1 July 2016

june linkblog.

Does anybody know what's happened to Chaucer? He doesn't usually go this long without tweeting, and that sounds worryingly like a final farewell. I don't want to have to live in a post-@LeVostreGC world.

...anyway, links!

My girls Margery and Julian!

"Frivolous" Humanities Helped Prisoners Survive in Communist Romania.

I haven't seen or read Game of Thrones, but this piece on its deficiencies seems to have a wider application, especially (?) for fantasy writers like myself. "There are lots of things that many humans actually do that never show up on Game of Thrones. Menstruation is a much more common way for people to bleed than getting stabbed a bunch of times, for example. I feel comfortable saying you’re more likely to murder someone on television than care for a child, which would leave the proverbial alien very confused about our persistence on this planet. Smiling is seriously underrepresented on GoT, as are jokes, games, songs, and horseplay that doesn’t end in bloodshed."

Department of golden girls and chimney-sweepers: Dave Swarbrick, of Fairport Convention, died on the third of June. If you don't know without being told what a loss that is, I'm not sure it's possible to make it clear to you. There were giants in the earth in those days.

Department of old news that’s new to me: In 1989, John Cleese read an audiobook of The Screwtape Letters. Having listened to some of it, I can say that it’s exactly what you’re expecting from that description, i.e. an unmitigated delight and possibly the role he was born to play. (I'm joking, obviously: he was born to play James McNeill Whistler.) The first letter is here, after which I trust your ingenuity to lead you to the rest.

On Tor.com, Harry Potter & the Cursed Child photos: this time, we have gorgeous gorgeous Granger-Weasleys. Also, anyone want to buy me a sixty-dollar action figure?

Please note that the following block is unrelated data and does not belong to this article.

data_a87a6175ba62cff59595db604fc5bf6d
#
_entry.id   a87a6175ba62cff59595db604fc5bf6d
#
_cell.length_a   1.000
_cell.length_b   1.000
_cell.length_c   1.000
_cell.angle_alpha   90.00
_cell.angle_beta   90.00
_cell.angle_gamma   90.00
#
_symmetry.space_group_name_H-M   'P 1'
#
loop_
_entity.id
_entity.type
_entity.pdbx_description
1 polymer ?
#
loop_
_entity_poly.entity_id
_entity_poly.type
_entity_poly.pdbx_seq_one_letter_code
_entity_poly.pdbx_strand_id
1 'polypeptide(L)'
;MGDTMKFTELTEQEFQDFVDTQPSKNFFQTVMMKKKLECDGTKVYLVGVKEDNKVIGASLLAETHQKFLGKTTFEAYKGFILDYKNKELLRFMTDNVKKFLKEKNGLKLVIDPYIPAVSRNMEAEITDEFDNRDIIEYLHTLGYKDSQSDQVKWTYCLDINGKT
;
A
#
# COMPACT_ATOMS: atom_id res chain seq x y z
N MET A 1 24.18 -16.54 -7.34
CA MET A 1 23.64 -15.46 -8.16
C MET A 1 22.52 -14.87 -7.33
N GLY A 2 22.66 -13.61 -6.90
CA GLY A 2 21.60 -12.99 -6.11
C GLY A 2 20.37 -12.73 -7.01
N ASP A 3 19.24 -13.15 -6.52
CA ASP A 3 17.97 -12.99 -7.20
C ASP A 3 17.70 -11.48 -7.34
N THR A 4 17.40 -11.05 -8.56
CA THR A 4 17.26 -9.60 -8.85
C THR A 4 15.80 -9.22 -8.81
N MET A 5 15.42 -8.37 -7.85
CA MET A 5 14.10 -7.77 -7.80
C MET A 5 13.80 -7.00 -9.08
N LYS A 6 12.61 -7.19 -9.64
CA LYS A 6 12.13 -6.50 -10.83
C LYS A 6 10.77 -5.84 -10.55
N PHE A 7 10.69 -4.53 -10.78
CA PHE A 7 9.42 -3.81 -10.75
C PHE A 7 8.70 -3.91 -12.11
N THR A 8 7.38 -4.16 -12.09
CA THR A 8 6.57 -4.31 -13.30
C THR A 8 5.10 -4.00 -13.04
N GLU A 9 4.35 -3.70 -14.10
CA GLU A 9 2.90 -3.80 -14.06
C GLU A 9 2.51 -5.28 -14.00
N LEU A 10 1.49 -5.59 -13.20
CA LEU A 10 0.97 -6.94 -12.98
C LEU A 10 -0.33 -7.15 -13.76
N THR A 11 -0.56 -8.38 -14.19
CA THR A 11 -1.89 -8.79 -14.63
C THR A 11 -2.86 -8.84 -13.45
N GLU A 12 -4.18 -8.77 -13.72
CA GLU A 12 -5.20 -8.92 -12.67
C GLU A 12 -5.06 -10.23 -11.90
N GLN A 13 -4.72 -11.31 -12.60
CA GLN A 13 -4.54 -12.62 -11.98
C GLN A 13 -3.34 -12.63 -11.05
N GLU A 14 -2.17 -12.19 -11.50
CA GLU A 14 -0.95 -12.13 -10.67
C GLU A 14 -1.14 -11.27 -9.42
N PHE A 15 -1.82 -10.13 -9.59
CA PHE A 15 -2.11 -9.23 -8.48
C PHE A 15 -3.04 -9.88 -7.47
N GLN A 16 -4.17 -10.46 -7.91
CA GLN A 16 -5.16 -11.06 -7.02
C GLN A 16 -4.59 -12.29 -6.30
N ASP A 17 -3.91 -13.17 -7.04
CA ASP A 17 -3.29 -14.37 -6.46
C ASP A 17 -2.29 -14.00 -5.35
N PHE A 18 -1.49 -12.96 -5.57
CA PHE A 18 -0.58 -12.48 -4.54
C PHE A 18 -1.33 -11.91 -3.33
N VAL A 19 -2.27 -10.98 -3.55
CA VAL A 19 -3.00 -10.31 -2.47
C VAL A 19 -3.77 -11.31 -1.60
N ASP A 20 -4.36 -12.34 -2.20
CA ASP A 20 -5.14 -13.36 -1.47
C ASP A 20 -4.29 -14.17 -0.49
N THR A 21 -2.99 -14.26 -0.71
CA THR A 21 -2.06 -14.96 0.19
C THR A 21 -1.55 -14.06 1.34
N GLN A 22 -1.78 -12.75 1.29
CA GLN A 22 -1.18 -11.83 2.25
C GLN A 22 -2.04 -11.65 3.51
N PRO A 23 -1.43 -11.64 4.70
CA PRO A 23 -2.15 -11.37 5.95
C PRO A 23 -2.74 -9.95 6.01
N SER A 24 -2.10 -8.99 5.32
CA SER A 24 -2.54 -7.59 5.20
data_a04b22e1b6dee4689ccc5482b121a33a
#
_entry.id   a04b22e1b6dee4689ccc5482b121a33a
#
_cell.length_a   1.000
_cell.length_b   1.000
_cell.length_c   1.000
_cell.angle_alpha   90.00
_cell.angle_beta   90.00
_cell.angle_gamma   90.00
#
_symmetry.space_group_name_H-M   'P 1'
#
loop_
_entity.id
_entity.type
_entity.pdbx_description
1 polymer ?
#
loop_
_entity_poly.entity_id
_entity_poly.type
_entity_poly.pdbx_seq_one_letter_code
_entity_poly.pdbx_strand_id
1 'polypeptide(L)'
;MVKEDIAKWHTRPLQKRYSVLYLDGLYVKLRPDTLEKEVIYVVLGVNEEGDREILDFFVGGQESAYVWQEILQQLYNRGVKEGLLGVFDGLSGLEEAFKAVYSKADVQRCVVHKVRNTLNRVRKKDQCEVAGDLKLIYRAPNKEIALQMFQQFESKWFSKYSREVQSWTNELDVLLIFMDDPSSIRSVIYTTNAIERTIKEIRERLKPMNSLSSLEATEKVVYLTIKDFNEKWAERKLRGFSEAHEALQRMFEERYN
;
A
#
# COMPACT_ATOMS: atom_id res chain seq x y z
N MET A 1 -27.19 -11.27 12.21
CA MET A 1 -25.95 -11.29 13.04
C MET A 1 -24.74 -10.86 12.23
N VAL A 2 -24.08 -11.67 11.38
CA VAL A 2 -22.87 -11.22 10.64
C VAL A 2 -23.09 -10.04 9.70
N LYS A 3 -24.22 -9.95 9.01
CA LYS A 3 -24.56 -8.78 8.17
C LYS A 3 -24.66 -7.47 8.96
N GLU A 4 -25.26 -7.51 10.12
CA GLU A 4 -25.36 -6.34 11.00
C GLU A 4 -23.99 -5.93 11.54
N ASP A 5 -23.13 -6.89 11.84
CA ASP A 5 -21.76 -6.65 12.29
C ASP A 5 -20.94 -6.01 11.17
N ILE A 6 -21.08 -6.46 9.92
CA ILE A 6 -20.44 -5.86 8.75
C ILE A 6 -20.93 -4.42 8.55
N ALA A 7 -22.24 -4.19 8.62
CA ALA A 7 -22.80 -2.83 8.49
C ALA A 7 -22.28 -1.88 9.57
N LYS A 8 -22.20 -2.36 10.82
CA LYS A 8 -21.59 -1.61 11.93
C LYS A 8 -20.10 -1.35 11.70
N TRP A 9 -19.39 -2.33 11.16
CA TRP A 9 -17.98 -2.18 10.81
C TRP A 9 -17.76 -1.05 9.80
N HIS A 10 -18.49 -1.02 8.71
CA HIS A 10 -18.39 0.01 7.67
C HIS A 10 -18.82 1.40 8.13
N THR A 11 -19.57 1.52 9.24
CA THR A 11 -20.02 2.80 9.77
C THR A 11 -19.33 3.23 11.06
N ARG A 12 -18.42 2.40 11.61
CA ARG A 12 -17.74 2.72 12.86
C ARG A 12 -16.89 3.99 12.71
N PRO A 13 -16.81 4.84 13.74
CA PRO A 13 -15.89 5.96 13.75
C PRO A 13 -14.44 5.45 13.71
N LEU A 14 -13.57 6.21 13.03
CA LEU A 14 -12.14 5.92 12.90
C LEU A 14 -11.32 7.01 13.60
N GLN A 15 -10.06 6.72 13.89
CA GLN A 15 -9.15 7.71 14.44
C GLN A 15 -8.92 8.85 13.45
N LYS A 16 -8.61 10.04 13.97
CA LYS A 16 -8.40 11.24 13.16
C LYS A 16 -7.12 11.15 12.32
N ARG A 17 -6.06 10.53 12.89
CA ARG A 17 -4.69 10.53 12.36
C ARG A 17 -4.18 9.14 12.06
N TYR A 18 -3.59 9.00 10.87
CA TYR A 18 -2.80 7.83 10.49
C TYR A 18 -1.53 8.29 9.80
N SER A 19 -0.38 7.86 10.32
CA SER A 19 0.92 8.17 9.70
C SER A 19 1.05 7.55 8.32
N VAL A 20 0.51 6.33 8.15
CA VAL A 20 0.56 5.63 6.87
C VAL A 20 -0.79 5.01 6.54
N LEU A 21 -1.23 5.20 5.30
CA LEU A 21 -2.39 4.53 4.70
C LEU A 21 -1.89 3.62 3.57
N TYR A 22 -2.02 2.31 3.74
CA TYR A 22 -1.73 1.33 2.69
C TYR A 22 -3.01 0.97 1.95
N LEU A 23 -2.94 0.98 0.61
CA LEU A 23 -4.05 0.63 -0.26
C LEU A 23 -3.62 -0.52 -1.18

Also also, a rather enticing list of book recommendations.

C.S. Lewis on Arthur C. Clarke: "I’m sure you’re very wicked people–but wouldn’t the world be dull if everyone was good?" I've read very little Clarke (well, we all have gaps in our educations) but I always enjoy unexpected literary friendships. This isn't quite on the level of Samuel Beckett and André the Giant, but it's very good indeed.

Sarah Urist Green being commendably lucid about selfies.

July 12th cannot come soon enough.

"You’re A Social Climber. What Horrible Faux Pas Have You Committed At This Dinner Party, Alienating Your Only Allies In High Society And Ruining, Perhaps Forever, Your Chance Of Winning Lord Grangemere’s Affections?" And, while we're doing choose-your-own-adventure, this profile of Ryan North is incredible and I love it.

Ever look at art and an entire fantasy novel unfolds in your head?

Ursula Vernon prints on Topatoco! And there was much rejoicing.

Element names? Element names!

We all know that butt jokes in trailers for animated movies are annoying, but is it a gender thing? Selfishly I almost hope so, if only so I can have a real reason to object. (My first instinct on reading the article was to do a joke about Absolon, but I think that would prove unhelpful.)

A beautiful piece surveying the way the concept of beauty's developed in Doctor Who, from 1963 to the present day. "What’s beautiful, in other words, is the messiness of life, the nitty gritty, the small details, the clinging of life. Not the picturesque view." Also monsters, natch.